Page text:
How Much is that Doggie in Your Memory?
by Dr. Dale V. Atkins, December 2006
As most pets have a shorter life span than their owners (save a parrot or two), it is inevitable that you may experience pet loss and the grieving and mourning that accompany it.
For those people who donít feel a close connection to animals, it is difficult for them to understand the attachment and companionship that you have enjoyed. They simply donít get that pets have unique personalities and insinuate themselves into a household--and a heart. Because pets love unconditionally, they are always present for us and we can often feel comforted by their presence. They understand us often in ways that people do not.
Consequently, the passing of such a companion is an enormous emotional experience. Everyone grieves differently, even within the same household as the family pet serves different functions for each person who feels its loss.
1. Itís OK to Grieve - Despite what others tell you, you must allow yourself to grieve and give yourself time and space to mourn. Be patient. Understand that there will be times of intense sadness that may overcome you when you are home alone or when you see someone with their pet. It may also be difficult when you go through a routine you once shared with your pet. Walking in the door without that warm greeting makes you more conscious of your loss but at the same time appreciative that you had such a wonderful companion in your life. Such rituals as taking your daily walk together will be difficult so venture along that path again when you feel ready and maybe take along someone for company. Remember your grief will lighten and life will be pleasant again with the memories you have intact. Donít be afraid to lean on friends.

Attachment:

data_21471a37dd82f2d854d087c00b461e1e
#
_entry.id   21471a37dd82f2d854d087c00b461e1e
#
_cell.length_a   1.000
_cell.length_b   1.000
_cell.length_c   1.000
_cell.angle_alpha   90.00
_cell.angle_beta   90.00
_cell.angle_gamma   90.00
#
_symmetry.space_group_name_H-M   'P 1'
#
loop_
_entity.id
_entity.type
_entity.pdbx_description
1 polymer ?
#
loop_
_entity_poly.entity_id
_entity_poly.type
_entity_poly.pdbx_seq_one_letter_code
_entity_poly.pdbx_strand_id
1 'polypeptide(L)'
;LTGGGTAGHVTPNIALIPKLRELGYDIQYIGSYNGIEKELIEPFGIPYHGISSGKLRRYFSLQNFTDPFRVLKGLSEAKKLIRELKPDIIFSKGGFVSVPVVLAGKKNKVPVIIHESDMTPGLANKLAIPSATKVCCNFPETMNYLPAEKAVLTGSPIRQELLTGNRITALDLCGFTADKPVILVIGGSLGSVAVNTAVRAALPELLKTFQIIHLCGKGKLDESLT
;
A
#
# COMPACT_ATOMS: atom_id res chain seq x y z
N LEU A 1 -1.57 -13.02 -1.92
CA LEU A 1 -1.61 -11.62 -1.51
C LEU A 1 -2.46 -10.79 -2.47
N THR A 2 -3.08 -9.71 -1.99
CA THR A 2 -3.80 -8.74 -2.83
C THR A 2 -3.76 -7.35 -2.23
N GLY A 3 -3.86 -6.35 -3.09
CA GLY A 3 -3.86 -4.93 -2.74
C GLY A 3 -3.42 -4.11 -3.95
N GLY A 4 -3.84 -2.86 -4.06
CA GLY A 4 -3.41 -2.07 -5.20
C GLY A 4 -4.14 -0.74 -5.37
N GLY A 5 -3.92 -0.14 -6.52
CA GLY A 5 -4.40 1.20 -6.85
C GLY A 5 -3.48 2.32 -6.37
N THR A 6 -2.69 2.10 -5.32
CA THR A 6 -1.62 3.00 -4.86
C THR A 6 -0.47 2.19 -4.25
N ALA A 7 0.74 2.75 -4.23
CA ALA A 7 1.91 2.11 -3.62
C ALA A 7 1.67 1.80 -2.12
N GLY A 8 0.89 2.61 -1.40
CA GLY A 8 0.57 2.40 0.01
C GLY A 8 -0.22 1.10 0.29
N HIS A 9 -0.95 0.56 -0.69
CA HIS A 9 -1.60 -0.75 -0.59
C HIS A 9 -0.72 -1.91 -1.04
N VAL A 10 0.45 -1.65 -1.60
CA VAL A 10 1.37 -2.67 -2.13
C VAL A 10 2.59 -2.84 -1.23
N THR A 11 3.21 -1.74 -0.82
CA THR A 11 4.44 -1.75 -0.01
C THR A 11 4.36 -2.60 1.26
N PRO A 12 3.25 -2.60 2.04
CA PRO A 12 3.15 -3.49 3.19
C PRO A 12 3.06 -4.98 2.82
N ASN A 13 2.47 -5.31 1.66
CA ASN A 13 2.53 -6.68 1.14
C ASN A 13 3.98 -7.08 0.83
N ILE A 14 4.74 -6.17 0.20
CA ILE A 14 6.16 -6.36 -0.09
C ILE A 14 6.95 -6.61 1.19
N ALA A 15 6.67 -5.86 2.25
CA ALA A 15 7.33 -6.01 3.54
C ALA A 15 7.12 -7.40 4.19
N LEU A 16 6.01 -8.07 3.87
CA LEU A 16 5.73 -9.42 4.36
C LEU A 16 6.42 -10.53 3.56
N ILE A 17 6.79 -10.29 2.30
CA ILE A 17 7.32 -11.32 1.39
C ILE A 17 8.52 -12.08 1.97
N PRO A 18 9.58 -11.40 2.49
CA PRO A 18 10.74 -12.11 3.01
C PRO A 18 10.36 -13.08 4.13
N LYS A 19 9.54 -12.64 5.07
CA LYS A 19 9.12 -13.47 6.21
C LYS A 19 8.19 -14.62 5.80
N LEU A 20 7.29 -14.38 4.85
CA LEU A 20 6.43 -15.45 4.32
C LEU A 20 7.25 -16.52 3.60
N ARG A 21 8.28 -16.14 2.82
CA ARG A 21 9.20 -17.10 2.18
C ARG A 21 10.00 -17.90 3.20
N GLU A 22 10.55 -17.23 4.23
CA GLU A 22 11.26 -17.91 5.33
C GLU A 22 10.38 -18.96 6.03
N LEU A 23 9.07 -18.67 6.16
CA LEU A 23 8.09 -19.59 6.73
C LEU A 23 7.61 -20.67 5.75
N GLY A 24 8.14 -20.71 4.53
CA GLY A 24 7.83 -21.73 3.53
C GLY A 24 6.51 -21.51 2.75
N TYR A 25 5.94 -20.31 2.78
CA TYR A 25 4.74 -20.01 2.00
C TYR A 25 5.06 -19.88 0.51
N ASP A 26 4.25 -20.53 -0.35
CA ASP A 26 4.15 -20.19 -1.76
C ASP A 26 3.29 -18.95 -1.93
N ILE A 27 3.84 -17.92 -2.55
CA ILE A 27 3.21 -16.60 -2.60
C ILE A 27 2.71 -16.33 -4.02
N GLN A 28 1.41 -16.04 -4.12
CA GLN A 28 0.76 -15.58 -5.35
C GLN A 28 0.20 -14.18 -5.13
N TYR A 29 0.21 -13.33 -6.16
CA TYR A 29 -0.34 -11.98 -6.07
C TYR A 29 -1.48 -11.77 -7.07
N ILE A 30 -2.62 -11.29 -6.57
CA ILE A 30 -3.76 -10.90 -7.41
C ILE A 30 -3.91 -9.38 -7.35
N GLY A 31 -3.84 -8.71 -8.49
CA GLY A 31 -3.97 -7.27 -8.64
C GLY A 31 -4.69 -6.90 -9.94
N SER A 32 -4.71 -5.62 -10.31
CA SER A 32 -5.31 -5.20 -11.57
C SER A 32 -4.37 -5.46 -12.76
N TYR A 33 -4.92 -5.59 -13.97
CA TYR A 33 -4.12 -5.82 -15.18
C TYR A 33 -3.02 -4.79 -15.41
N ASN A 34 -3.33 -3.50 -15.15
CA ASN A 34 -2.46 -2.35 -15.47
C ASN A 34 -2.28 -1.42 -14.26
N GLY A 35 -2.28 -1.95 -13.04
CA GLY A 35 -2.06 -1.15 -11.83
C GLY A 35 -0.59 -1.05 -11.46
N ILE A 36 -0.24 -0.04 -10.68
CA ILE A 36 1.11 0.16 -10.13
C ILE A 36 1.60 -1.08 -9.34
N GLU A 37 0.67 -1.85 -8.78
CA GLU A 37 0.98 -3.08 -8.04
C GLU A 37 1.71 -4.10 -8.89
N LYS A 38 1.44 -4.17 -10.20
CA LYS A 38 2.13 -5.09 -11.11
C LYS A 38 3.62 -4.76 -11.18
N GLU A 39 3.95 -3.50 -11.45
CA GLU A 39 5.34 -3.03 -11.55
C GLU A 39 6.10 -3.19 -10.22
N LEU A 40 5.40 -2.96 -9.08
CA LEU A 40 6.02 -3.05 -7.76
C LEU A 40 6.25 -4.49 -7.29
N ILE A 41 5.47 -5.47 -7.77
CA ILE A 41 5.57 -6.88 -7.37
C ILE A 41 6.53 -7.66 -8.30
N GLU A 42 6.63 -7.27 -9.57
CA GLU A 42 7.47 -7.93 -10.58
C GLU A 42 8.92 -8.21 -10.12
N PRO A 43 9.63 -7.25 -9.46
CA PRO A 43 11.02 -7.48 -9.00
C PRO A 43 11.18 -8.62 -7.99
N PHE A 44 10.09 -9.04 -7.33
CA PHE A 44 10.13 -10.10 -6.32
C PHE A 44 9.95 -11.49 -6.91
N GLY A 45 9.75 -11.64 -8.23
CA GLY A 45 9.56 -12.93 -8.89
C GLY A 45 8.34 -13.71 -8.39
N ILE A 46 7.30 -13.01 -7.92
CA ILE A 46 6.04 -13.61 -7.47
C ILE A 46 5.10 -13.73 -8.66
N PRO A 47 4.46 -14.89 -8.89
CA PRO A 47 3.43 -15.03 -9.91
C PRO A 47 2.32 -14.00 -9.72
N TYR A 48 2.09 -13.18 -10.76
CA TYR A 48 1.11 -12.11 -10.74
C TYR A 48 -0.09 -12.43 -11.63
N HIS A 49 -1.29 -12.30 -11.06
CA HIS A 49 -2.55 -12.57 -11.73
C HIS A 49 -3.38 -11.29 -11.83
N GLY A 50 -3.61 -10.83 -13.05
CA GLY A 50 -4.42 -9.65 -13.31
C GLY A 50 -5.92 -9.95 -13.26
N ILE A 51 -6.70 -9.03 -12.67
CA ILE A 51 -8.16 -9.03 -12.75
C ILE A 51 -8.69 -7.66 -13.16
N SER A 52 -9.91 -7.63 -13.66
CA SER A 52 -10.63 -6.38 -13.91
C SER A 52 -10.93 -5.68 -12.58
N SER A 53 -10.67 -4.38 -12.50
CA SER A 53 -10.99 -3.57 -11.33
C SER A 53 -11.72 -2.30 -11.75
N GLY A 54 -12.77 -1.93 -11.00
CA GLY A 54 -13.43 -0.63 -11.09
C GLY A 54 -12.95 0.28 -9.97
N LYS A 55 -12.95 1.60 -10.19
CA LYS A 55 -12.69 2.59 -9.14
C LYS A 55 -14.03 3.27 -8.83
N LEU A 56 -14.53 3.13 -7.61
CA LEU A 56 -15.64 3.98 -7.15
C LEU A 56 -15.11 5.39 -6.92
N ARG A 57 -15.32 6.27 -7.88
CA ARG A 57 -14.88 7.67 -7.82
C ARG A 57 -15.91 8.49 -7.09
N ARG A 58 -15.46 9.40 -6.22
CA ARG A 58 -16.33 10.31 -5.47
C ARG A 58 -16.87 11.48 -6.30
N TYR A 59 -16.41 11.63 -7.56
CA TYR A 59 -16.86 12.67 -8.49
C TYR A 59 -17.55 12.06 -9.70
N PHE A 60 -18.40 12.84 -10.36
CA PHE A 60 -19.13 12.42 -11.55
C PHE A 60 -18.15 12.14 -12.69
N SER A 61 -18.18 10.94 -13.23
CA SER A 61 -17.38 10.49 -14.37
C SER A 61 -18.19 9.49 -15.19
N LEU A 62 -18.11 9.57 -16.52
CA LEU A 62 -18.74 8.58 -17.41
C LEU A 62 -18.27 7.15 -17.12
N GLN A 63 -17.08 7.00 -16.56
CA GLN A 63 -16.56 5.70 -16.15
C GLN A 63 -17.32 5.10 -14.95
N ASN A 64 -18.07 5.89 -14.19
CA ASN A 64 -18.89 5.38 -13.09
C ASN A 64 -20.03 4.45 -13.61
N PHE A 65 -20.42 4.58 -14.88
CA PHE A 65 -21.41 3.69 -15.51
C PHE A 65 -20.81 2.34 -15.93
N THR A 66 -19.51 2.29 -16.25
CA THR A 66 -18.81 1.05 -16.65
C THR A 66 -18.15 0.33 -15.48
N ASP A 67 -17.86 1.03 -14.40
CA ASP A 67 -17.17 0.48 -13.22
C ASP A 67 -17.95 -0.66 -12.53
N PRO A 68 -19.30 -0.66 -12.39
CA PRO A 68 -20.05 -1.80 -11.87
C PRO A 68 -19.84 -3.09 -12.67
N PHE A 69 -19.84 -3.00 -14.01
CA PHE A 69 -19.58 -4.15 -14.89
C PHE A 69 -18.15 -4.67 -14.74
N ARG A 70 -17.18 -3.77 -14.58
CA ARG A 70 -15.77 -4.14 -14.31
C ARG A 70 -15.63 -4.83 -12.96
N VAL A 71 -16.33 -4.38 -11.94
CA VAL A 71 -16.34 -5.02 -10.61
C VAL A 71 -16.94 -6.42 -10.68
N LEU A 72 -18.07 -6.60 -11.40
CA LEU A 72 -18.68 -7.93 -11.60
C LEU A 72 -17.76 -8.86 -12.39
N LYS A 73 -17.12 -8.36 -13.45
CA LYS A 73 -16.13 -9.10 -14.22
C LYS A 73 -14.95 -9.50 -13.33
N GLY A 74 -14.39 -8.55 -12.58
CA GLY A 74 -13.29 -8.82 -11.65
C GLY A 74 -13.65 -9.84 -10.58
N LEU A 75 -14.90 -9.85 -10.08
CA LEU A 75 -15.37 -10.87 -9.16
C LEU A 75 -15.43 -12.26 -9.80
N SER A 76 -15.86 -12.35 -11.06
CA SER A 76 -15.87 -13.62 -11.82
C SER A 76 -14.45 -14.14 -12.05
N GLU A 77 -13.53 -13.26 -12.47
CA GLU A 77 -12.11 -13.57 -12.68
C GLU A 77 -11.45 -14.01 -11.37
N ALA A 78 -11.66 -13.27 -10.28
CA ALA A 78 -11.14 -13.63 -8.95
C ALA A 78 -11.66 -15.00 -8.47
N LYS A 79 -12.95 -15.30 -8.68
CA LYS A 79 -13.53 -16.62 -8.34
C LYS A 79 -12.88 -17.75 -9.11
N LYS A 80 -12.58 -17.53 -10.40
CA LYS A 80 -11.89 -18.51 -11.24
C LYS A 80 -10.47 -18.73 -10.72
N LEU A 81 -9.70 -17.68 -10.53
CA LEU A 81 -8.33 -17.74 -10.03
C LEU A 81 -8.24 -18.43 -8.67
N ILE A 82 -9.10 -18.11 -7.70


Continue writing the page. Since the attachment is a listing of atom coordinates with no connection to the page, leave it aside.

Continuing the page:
2. Memorialize Your Pet - Pay close attention to what your pet meant to you and recognize his or her place in your life. You may want to put an album of pictures together or frame a special photo that captures the personality of your pet. Dedicate a bench in a garden in honor of your pet or donate to an animal shelter or an animal- therapy program.
3. Ready for a New Pet? - If you are considering getting another pet but you arenít quite ready, consider volunteering at an animal shelter so you can get your animal fix, while at the same time giving much needed care and attention to the animals who arenít lucky enough to have a loving home. It takes time to transition, so give yourself the time you need.
If you have opened your heart to the unconditional love of a pet, give yourself the time heal from this profound loss.
In tribute to and in memory of my Tibetan Terrier, Miles Davis, whose undying spirit and loving companionship remains with me forever ...
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